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Bouncing Flash off Colored Surfaces

I know I have seen this in one of Neil's books, but can't seem to locate it. And, I can only guess the answer to some of my questions will be "It depends".
I photographed an event this past Thursday for the Chamber of Commerce, and it took place in a restored farm house. Activity was in 5 separate rooms. Every room was different: low ceilings, different colored walls, way more ambient in some, huge converted barn with wooden ceiling, tungsten recessed lighting, flourescent in one room, quite a mix I was bouncing the flash, paying attention to how the small groups were situated, getting a lot of catch lights. My issue was in a couple of the rooms that had high- wooden ceilings and colored walls. My only choice was to bounce off the walls. What do you do when you are bouncing off colored surfaces? That night, I was also playing around with gelling the flash with 1/2 and full CTS. A few of the rooms had tungsten lighting and low, white ceilings. I understand why a flash should be gelled, and that's to match the lighting. But if you have a certain type of light in a room, but you are bouncing off colored surfaces, how do you handle this? Do you leave the flash un-gelled, and set the WB to match the room? Thanks for any advice. BTW, I am remembering to pay attention to more and more stuff and techniques I'm learning from this forum, and I really do appreciate having this as a resource.

Comments



  • In the situation you’re describing I gel the flash to match the
    ambient light source the tungsten or florescent bulbs, shoot RAW and fine tune
    the WB in post production.
     
    When you are
    bouncing the flash off the same surface the ambient light source is bouncing
    off of, they should have the same WB.




  • Q - thanks, and actually that is what I did. Although there was one shot in the room with high ceilings and sort of "dusty-rose" walls that I just really couldn't seem to make right, and I'm not sure why because all the other shots in that room came out pretty good.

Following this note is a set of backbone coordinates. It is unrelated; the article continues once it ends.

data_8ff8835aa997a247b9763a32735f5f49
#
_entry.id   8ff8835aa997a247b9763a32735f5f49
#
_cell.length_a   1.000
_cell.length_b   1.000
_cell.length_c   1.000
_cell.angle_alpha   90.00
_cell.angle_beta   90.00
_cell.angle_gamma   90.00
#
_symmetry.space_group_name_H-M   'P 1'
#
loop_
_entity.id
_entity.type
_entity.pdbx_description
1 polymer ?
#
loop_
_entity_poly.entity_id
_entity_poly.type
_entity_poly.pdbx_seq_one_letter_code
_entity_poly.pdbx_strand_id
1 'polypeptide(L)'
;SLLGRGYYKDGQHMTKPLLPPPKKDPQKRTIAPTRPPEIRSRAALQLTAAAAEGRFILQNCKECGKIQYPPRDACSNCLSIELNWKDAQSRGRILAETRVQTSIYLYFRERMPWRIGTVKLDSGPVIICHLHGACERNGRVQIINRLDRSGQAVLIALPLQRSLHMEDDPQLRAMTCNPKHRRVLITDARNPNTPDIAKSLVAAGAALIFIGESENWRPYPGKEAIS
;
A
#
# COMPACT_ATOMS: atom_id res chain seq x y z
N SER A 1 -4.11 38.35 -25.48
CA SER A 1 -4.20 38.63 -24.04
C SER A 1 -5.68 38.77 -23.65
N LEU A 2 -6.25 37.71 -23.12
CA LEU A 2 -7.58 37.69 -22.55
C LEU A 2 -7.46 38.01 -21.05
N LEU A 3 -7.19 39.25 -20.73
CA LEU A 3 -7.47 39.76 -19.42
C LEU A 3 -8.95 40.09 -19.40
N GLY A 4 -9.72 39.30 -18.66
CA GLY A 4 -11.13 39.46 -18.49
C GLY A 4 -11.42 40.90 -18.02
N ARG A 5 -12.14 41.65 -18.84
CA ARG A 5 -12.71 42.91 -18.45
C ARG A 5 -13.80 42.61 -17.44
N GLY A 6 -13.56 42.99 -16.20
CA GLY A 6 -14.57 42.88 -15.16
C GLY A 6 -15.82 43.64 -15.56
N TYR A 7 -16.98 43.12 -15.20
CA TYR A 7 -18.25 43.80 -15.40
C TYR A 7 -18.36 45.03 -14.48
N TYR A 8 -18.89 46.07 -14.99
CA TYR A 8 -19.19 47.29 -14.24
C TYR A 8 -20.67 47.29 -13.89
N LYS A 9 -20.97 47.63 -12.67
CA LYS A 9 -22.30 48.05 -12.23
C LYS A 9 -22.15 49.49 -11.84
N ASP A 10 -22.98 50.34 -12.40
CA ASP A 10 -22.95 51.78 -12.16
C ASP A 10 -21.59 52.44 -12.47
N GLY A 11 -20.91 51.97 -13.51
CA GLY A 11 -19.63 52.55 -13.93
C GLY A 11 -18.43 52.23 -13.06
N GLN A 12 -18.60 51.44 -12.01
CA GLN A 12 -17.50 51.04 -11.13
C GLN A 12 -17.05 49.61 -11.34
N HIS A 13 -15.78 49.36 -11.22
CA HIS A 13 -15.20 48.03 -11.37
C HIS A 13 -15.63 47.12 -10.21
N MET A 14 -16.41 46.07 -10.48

The observation you made about both the ambient and flash bouncing off the same surface was a good way for me to think about it.

    Dave
  • You use a human lighting stand. For yourself, place the camera body on a flash bracket and use direct flash. You will act as the fill flash. Your human lighting stand will manuever with you and have the main light on a pole. The pole will be elevated above the heads of everyone.

    To do this without a human lighting stand you can use a real lighting stand and do one room at a time taking the stand with you going to the next. The super advanced photographers will setup a stand in each room and somehow turn the flash they want on with a cool remote control.
  • RussGRussG Member
    Custom white balance... takes about 30 sec to set, if that. Set for each room as you go in, it works incredibly well with colored wall bounce. With powerful enough flash, you can overpower ambient.
  • Michael - forgive my inexperience with lighting. I don't see how a flash bracket helps in any lighting situation other than being able to keep the flash abve the camera lens when shooting vertically.
    I understand you take the small, intense light source and move it 8-10 inches away from the lens. But, you are still directing this small, intense light source right at the subject. To me it doesn't seem to solve the "avoid direct flash as much as possible" problem. can you clue me in so I don't go out and spend money on something I don't fully understand? Thanks.
  • RussG - I though about that, as I have a grey card in my bag. But I saw something Neil wrote - maybe I misunderstood it - that made me think that if you were not static and moving around in during an event, even staying in the same room, that as you move around the viewpoint from a lighting perspective would still change, and the grey card would not do the job you think it would.

    I am actually volunteering for another event this Thursday. I have been to this place a few times, and I was going to use a grey card and custom-white balance, as I will be in one room for the entire event. I am interested to see how this turns out.

    So, clue me in to one thing - I fill the center spot in the viewfinder with the card, focus manually, zero the exposure meter, take the picture, and tell the camera to use that shot (this is from my camera manual). If I know I will be using flash (bouncing or otherwise), do I take the shot of the card using flash?

    Thanks.
  • ViccoVicco Member
    hmhm, right, or just switch to Raw, and look, if there is something neutral around.
    If yes, you can compensate later-on with that white-balance eyedropper in ACR.
    If not: take out a white paper tissue and place it somewhere in the scene.

    Even better: for situations like these I always carry a white-grey card in my wallet. It is from Novoflex, but I cut it to the size of an amex card, so it fits nicely in my wallet ... and that's it. Your're set :-)
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